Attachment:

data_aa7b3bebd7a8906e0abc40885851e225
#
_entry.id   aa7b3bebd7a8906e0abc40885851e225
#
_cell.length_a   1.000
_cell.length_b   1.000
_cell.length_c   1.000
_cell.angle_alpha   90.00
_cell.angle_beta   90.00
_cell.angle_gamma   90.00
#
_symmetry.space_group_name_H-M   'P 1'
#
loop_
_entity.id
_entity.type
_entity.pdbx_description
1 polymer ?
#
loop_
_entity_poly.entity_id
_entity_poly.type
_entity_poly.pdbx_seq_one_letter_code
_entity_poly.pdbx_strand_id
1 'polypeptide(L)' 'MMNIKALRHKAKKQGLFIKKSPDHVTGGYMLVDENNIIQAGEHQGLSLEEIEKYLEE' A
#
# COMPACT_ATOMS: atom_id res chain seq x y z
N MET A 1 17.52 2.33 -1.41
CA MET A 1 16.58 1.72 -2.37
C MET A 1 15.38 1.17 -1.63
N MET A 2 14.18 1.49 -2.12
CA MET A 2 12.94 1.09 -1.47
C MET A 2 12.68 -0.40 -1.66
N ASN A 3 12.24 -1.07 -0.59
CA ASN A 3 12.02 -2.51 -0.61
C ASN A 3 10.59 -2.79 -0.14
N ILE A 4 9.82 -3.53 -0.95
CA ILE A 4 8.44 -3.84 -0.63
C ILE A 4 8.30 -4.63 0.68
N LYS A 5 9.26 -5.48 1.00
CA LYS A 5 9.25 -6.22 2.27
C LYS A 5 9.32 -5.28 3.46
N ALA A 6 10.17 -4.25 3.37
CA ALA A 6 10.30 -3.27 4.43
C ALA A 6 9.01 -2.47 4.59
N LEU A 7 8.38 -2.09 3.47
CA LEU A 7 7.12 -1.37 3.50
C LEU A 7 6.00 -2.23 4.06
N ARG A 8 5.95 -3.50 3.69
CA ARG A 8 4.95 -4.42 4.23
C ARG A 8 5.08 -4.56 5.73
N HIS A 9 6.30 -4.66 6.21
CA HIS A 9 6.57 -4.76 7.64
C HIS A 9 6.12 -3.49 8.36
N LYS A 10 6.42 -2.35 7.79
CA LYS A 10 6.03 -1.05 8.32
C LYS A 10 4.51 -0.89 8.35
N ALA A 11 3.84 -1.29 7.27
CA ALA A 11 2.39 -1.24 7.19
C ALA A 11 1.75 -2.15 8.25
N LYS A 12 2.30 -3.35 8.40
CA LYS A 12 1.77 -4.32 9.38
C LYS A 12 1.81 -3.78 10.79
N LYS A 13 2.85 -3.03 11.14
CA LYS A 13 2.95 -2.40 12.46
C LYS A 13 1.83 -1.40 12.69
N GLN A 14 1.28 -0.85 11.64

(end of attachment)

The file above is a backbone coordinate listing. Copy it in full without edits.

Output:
data_aa7b3bebd7a8906e0abc40885851e225
#
_entry.id   aa7b3bebd7a8906e0abc40885851e225
#
_cell.length_a   1.000
_cell.length_b   1.000
_cell.length_c   1.000
_cell.angle_alpha   90.00
_cell.angle_beta   90.00
_cell.angle_gamma   90.00
#
_symmetry.space_group_name_H-M   'P 1'
#
loop_
_entity.id
_entity.type
_entity.pdbx_description
1 polymer ?
#
loop_
_entity_poly.entity_id
_entity_poly.type
_entity_poly.pdbx_seq_one_letter_code
_entity_poly.pdbx_strand_id
1 'polypeptide(L)' 'MMNIKALRHKAKKQGLFIKKSPDHVTGGYMLVDENNIIQAGEHQGLSLEEIEKYLEE' A
#
# COMPACT_ATOMS: atom_id res chain seq x y z
N MET A 1 17.52 2.33 -1.41
CA MET A 1 16.58 1.72 -2.37
C MET A 1 15.38 1.17 -1.63
N MET A 2 14.18 1.49 -2.12
CA MET A 2 12.94 1.09 -1.47
C MET A 2 12.68 -0.40 -1.66
N ASN A 3 12.24 -1.07 -0.59
CA ASN A 3 12.02 -2.51 -0.61
C ASN A 3 10.59 -2.79 -0.14
N ILE A 4 9.82 -3.53 -0.95
CA ILE A 4 8.44 -3.84 -0.63
C ILE A 4 8.30 -4.63 0.68
N LYS A 5 9.26 -5.48 1.00
CA LYS A 5 9.25 -6.22 2.27
C LYS A 5 9.32 -5.28 3.46
N ALA A 6 10.17 -4.25 3.37
CA ALA A 6 10.30 -3.27 4.43
C ALA A 6 9.01 -2.47 4.59
N LEU A 7 8.38 -2.09 3.47
CA LEU A 7 7.12 -1.37 3.50
C LEU A 7 6.00 -2.23 4.06
N ARG A 8 5.95 -3.50 3.69
CA ARG A 8 4.95 -4.42 4.23
C ARG A 8 5.08 -4.56 5.73
N HIS A 9 6.30 -4.66 6.21
CA HIS A 9 6.57 -4.76 7.64
C HIS A 9 6.12 -3.49 8.36
N LYS A 10 6.42 -2.35 7.79
CA LYS A 10 6.03 -1.05 8.32
C LYS A 10 4.51 -0.89 8.35
N ALA A 11 3.84 -1.29 7.27
CA ALA A 11 2.39 -1.24 7.19
C ALA A 11 1.75 -2.15 8.25
N LYS A 12 2.30 -3.35 8.40
CA LYS A 12 1.77 -4.32 9.38
C LYS A 12 1.81 -3.78 10.79
N LYS A 13 2.85 -3.03 11.14
CA LYS A 13 2.95 -2.40 12.46
C LYS A 13 1.83 -1.40 12.69
N GLN A 14 1.28 -0.85 11.64